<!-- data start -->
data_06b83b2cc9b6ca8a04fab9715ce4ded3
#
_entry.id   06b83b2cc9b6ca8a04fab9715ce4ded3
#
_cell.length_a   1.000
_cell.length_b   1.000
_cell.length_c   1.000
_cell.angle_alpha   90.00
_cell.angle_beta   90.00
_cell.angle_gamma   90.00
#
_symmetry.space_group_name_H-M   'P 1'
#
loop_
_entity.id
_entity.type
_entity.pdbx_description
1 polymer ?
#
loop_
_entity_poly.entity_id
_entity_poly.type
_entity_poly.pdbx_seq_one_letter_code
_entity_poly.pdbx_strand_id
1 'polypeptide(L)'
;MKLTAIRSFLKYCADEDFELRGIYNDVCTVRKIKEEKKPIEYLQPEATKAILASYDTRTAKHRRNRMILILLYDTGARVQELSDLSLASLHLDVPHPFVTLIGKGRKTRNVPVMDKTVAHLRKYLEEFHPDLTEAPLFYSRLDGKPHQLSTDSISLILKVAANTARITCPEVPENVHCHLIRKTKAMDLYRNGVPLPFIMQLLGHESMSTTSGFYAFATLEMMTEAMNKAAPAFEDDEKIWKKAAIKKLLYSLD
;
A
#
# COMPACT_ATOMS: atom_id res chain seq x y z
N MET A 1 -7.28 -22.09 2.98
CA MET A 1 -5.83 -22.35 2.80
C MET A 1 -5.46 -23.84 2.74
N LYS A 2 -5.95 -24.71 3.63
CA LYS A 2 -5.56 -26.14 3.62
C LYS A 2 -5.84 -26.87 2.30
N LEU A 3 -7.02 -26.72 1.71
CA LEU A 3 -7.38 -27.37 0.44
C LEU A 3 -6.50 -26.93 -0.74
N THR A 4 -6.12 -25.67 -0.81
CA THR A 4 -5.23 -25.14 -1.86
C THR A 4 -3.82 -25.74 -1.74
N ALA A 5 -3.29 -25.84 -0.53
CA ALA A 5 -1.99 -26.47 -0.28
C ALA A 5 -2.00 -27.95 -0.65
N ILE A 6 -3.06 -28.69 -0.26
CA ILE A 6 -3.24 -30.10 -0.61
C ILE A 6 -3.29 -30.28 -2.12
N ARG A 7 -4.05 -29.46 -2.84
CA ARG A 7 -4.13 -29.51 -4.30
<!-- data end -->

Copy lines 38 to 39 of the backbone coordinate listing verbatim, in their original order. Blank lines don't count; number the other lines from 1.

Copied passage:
CA LEU A 3 -7.38 -27.37 0.44
C LEU A 3 -6.50 -26.93 -0.74